J. Am. Chem. Soc. 128, 10.1021/ja061322r (2006).


    A Most Discerning Host

    Viruses can inadvertently announce their presence by displaying tell-tale patterns—often in the form of their own double-stranded (ds) RNA—and hosts have evolved a panoply of intracellular factors to detect and decode these signals and to set in motion a cascade of antiviral responses. Recently two pattern recognition receptors, RIG-1 and MDA-5, were found to act as RNA helicases and signaling adaptor proteins.

    Kato et al. and Gitlin et al. show that RIG-1 and MDA-5 are distinct in their tastes for viral dsRNAs. Thus, mice lacking the MDA5 gene lost the ability to generate a type I interferon response to the dsRNA analog polyinosinic acid: polycytidylic acid [poly(I):poly(C)] and were more susceptible to infection with picornavirus. Kato et al. further compared this MDA5-dependent response with what happened in mice deficient in RIG-1 and found a requirement for RIG-1 in generating immunity to other dsRNA viruses, such as influenza and paramyxoviruses. With further antiviral dsRNA detectors likely to be discovered in mice and humans, elucidating the conformational or other features of dsRNA species important for selective pattern recognition would seem a useful avenue in the study of viral pathogenesis. — SJS

    Nature 441, 101 (2006); Proc. Natl. Acad. Sci. U.S.A. 103, 10.1073/pnas.0603082103 (2006).


    Did Climate Rock the Cradle?

    The earliest cities and centralized state-level societies arose in Mesopotamia between 8000 and 5000 years ago. Anthropological archaeologists have long sought to uncover the factors underlying the Mesopotamian region's singular place in history as the cradle of civilization. In general, studies have focused on such contributing influences as technological and agricultural innovation, the rise of bureaucracy and political hierarchies, increased trade, and religious or military pressures. Fewer studies have examined the significance of environmental influences, such as climate patterns and shoreline movements due to shifting sea level.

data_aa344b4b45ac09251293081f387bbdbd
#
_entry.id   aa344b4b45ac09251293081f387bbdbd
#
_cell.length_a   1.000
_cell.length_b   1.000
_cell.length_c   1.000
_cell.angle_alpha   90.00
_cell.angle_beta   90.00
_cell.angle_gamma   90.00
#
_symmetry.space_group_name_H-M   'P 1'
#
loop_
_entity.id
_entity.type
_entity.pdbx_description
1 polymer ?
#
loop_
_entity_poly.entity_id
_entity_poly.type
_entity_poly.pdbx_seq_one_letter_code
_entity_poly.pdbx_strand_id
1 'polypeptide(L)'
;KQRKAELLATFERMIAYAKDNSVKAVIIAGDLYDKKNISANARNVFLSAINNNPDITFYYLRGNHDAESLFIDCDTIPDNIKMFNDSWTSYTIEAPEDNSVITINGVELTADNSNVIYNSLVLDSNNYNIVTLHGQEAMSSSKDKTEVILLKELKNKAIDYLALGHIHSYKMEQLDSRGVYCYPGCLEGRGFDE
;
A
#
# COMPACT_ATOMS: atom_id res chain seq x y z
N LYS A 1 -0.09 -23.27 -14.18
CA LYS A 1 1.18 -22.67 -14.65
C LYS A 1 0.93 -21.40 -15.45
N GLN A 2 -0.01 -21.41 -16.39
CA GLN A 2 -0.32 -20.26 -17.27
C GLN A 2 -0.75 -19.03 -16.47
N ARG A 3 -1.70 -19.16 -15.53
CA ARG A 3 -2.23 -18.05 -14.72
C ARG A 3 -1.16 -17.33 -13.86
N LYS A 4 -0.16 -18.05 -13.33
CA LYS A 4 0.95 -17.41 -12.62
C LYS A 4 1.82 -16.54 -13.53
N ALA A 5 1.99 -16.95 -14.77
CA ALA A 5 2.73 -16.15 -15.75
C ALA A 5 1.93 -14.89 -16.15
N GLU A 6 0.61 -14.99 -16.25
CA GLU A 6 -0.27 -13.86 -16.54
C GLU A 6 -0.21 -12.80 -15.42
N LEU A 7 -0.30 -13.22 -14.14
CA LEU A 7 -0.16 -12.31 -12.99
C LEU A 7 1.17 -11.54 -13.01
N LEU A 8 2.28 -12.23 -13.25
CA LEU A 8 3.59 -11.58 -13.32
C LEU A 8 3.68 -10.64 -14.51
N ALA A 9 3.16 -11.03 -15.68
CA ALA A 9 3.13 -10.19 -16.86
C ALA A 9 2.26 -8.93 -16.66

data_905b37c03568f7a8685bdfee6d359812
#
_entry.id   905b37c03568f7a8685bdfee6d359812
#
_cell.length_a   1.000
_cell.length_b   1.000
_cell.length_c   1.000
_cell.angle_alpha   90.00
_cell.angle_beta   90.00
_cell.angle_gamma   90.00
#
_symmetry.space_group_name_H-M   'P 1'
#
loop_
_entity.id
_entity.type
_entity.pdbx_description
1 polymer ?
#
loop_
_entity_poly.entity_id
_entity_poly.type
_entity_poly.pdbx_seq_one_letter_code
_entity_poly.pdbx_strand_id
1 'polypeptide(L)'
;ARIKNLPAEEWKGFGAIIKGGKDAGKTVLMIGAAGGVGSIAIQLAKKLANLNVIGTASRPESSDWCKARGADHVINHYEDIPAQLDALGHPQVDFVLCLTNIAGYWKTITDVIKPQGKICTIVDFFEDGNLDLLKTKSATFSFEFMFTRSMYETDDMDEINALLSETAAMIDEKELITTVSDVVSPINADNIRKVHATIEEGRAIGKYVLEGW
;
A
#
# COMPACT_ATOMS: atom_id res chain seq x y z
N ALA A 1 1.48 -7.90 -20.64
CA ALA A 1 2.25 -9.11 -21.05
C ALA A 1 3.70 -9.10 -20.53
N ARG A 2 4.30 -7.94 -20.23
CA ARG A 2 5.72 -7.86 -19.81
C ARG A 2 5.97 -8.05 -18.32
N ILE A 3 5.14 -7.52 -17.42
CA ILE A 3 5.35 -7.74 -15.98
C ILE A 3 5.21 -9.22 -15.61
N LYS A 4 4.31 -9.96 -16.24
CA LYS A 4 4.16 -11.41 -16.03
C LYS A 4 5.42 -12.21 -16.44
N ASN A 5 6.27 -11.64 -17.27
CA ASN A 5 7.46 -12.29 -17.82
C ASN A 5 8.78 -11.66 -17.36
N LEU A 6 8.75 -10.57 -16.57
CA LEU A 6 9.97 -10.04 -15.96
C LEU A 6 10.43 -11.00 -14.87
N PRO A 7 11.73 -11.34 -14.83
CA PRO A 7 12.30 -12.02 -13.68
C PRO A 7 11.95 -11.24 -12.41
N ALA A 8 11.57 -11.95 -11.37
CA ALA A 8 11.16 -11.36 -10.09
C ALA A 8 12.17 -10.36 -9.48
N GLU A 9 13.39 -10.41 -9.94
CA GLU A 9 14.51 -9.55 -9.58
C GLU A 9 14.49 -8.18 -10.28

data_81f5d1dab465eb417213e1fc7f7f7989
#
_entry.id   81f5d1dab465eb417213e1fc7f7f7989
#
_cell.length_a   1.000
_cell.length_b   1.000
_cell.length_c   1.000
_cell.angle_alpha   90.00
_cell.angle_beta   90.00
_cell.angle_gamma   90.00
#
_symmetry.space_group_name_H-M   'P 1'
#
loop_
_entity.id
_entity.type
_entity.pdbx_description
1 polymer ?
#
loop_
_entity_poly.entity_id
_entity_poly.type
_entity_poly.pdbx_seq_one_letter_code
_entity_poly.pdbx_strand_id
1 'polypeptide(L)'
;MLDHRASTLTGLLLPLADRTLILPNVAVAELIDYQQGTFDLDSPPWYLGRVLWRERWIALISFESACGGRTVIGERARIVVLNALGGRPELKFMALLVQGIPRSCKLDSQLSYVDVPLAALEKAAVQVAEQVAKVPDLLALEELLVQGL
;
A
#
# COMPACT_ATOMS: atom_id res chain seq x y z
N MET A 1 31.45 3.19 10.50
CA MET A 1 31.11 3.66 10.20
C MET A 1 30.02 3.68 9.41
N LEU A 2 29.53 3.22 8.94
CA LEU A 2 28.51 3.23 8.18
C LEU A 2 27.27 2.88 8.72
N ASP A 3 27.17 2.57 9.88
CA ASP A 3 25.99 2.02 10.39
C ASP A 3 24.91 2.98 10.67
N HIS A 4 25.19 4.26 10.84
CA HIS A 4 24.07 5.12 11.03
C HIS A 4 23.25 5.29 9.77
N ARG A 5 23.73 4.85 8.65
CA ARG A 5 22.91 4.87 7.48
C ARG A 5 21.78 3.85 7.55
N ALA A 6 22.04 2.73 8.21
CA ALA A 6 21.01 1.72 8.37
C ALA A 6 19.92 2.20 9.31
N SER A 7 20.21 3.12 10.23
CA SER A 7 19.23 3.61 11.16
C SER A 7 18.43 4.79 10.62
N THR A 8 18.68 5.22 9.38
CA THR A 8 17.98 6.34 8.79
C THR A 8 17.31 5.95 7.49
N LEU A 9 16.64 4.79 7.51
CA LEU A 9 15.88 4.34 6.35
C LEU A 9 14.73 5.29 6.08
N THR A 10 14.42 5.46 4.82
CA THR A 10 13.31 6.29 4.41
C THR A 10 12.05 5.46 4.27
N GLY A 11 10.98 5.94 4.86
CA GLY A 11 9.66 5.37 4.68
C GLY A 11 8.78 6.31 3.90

Kennett and Kennett compare local climatic and geographical changes with concurrent societal developments in specific regions of the Persian Gulf between 15,000 and 6000 years ago. They suggest that early development was shaped by the formation of productive estuaries, the availability of ample fresh water, and the ability to transport goods over water. They also discuss the potential role of climate—particularly the increase in aridity between 6000 and 5000 years ago—in fostering the consolidation of settlements. Thus, they argue that the emergence of highly organized urban society was at least in part a consequence of the glacial-interglacial cycle and related climate changes. — HJS

    J. Island Coastal Archaeol. 1, 67 (2006).

  7. STKE

    The GABA Defense

    During infection of plants by Agrobacterium tumefaciens, plants are wounded and then a tumor is induced, which becomes a source of opines: chemicals that stimulate the production of the quorum-sensing (QS) signal N-(3-oxooctanoyl) homoserine lactone (OC8-HSL). γ-aminobutyric acid (GABA) is produced by plants as part of the response to wounding. Chevrot et al. show that GABA stimulates expression of the attKLM operon in A. tumefaciens, which produces a lactonase that opens the ring and inactivates OC8-HSL. Consequently, OC8-HSL was undetectable in cultures of A. tumefaciens exposed to GABA. Proteins encoded by the attKLM operon were identified in a screen for proteins synthesized in response to the addition of GABA to cultures of A. tumefaciens. The induction of the attKLM operon was also monitored using a reporter assay, and in A. tumefaciens deficient for the GABA transporter system, GABA did not induce the reporter. The importance of GABA for the plant response was verified using transgenic tobacco plants that expressed a glutamate decarboxylase (GAD, the enzyme that makes GABA from glutamate) that was not inhibited by Ca2+/calmodulin (GADΔC). Compared with wild-type tobacco, the plants with the GADΔC mutant developed less severe disease symptoms in two different virulence assays. Thus, GABA appears to serve as a communication signal between the plant and the pathogen. — NRG

    Proc. Natl. Acad. Sci. U.S.A. 103, 7460 (2006).